Legislative Corner: Kentucky, New York & Pennsylvania
A trio of bills that would have adversely affected c-stores fails to pass in Kentucky.
NATIONAL REPORT — Convenience stores face legislative and regulatory challenges from all levels of government on a daily basis. Convenience Store News canvasses local trade associations and news sources to cover the latest issues affecting the channel locally.
This month, local regulatory action centered on sales restrictions for tobacco products, gasoline tax increases, liability protection from COVID-19-related lawsuits, and a requirement to sell only zero-emission vehicles.
Trio of Bills Fail
The Kentucky legislative session ended on March 30 with a flurry of bills crossing the finish line. Several items opposed by the Kentucky Grocers and Convenience Store Association (KGCSA) and its members did not pass this session, but the association expects them to come back next year.
In particular, two bills — SB 81 in the Senate and HB 147 in the House — would have allowed local governments to pass ordinances regulating the sale, display and use of tobacco and vapor products. KGCSA developed a coalition over the summer of 2020 and throughout the legislative session to oppose such legislation.
Allowing local governments to regulate tobacco and vapor products would create a maze of regulations for retailers to follow, leading to increased costs and loss of sales to unregulated communities. This is especially true in Kentucky, where there are 120 counties and more than 430 cities, KGCSA cited.
Health advocates led by the Foundation for a Healthy Kentucky continued to push the legislation during the session, arguing that cities and counties previously had the authority to regulate tobacco until the preemption law was passed in the 1990s. KGCSA asserts this is untrue, citing the Kentucky Constitution states that local governments cannot regulate without express authority of the legislature anywhere that a statutory scheme of legislation is in place. The state of Kentucky regulates tobacco products at the state level; therefore this authority rests at the state level, according to KGCSA.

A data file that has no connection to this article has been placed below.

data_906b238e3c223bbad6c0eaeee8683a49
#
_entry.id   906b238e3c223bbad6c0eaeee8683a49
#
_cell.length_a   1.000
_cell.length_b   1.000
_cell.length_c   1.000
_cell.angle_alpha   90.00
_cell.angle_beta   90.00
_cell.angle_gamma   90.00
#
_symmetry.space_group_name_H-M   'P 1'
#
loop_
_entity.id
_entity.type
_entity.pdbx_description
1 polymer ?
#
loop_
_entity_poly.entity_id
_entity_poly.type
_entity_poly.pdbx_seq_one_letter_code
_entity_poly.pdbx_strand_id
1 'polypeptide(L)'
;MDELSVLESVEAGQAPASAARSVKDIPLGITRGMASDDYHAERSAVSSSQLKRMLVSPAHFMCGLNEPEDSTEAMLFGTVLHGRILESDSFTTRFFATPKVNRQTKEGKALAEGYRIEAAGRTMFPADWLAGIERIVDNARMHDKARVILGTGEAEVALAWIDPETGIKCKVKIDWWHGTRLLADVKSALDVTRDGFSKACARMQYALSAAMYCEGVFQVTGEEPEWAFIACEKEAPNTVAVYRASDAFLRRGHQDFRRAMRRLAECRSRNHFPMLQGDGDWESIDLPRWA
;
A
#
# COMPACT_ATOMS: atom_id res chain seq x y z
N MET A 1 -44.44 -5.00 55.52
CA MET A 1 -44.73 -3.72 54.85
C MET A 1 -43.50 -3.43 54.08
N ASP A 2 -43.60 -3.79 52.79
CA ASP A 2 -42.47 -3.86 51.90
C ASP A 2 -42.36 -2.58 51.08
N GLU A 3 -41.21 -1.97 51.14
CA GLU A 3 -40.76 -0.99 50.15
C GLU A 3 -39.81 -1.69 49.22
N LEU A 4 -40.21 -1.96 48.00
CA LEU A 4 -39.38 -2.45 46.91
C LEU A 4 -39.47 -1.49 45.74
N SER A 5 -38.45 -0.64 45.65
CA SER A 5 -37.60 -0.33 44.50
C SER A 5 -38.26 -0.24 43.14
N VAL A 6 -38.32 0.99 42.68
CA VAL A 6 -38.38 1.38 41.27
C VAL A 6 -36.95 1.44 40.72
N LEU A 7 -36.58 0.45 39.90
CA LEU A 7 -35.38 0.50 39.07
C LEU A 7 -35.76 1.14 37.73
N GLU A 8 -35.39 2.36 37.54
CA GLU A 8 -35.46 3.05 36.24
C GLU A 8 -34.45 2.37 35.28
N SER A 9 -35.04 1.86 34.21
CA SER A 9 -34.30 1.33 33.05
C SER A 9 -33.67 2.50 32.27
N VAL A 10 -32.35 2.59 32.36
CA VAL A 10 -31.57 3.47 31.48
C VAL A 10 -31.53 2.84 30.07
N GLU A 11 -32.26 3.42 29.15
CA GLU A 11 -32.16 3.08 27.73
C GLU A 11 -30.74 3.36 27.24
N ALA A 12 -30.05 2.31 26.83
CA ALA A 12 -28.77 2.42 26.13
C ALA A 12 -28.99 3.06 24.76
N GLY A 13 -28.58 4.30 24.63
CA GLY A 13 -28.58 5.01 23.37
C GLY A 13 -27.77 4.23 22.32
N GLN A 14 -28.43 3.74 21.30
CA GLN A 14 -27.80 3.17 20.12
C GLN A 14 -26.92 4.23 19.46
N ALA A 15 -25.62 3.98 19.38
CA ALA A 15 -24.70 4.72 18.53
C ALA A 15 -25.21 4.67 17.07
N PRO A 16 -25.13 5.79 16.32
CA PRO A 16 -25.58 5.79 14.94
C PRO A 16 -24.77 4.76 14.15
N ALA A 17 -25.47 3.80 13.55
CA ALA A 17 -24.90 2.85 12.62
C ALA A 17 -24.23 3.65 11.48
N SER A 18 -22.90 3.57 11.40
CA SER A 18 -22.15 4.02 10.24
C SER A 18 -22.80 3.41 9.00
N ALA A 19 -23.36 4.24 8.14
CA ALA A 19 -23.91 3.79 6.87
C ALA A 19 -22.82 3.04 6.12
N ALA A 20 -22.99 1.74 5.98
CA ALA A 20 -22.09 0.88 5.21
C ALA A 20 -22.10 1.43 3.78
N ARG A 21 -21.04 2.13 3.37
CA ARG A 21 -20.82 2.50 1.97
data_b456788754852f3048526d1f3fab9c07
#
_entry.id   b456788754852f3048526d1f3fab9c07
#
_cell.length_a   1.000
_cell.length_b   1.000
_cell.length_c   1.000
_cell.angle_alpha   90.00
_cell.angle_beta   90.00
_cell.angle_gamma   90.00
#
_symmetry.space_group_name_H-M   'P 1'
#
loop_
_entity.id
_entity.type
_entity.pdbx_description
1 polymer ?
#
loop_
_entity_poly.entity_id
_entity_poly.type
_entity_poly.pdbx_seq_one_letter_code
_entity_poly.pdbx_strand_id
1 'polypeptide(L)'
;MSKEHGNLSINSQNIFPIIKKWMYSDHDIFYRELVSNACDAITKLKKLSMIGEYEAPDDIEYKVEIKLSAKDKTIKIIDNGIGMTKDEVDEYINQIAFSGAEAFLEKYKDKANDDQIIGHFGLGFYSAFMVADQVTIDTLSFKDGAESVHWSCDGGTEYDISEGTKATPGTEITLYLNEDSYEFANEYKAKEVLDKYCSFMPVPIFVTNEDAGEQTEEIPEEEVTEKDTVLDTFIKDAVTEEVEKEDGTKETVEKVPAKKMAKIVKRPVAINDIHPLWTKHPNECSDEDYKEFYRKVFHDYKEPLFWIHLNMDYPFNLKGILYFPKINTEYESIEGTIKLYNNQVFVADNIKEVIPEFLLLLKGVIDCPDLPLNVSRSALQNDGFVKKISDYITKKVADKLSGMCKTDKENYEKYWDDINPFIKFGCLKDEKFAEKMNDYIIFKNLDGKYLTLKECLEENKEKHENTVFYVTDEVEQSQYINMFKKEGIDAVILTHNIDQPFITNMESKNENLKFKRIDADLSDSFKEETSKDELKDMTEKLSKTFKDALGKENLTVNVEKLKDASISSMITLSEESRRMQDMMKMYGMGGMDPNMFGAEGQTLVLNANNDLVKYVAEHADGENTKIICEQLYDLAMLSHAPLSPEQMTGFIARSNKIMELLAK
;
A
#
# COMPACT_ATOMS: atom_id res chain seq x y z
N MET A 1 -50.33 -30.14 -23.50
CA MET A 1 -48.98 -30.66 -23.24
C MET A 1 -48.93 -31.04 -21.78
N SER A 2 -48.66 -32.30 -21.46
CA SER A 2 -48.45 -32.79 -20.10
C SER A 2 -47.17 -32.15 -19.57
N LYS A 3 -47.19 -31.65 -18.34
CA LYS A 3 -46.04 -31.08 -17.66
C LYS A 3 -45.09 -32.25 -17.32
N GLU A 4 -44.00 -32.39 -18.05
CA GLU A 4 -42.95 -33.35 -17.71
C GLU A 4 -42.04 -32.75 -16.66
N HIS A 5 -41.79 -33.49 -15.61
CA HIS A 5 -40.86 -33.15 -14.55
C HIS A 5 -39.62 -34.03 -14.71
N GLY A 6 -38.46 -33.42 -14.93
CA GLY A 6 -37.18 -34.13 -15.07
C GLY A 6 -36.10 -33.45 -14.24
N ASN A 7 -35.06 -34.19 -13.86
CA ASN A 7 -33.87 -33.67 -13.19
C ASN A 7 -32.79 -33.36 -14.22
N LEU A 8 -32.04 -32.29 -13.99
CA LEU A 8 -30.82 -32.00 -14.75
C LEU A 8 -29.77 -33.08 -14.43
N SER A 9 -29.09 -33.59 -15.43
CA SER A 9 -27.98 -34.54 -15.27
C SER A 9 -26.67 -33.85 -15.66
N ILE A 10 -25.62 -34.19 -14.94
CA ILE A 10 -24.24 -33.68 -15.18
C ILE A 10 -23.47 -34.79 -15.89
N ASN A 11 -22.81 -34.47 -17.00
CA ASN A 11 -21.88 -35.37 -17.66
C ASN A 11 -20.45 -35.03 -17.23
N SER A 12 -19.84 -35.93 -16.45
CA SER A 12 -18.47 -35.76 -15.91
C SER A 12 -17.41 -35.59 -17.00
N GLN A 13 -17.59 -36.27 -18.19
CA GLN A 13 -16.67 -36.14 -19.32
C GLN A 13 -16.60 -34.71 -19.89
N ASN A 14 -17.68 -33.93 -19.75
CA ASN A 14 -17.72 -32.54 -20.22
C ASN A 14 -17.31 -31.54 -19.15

The bill failed to gain referred to any committee, but advocates continue to push legislators to back their efforts.
Another bill, House Bill 135, would require that all property in Kentucky be assessed at its "highest and best use," which would result in the highest possible assessment of the property. Property valuation administrators argued that big-box retailers were not paying their fair share of property taxes, while KGCSA argued that this is what income taxes are for and not property taxes.
The bill was introduced and referred to the House Appropriations & Revenue Committee but did not receive a hearing. The association expects the legislation to return next year and plans to continue to educate legislators about the problems with the bill.
Finally, a gas tax increase pushed by advocates late in the legislative session did not see final passage. A coalition of multiple organizations, including the Kentucky Chamber of Commerce, argued in favor of increasing the gas tax and restructuring it to include language that would allow it to increase every year, based on the National Construction Index. The House and Senate failed to reach an agreement on the gas tax.
Limited Legal Liability Protections
Senate Bill 5 did not pass the House in time to ensure that a governor's veto could be overridden, but did pass before the General Assembly adjourned. It became law after Gov. Andy Beshear did not sign or veto the bill.
The House adopted a floor amendment that expanded the protections of SB 5 from those adopted by the House Judiciary Committee. The amendment adopted language that would limit premise liability protections, which critics say would have been particularly harmful for retailers not deemed essential by the legislation.
House Floor Amendment 6 amended the legislation to expand premise liability further to include legal liability protections — not just in claims of exposure to COVID-19 but also to claims related to COVID-19 mitigation efforts. It also decreased the statute of limitations to one year for the claim. The second part of the legislation provides governmental immunity to those essential service providers, including grocery stores, pharmacies, pharmacists and restaurants.
Flavored Nicotine Pouches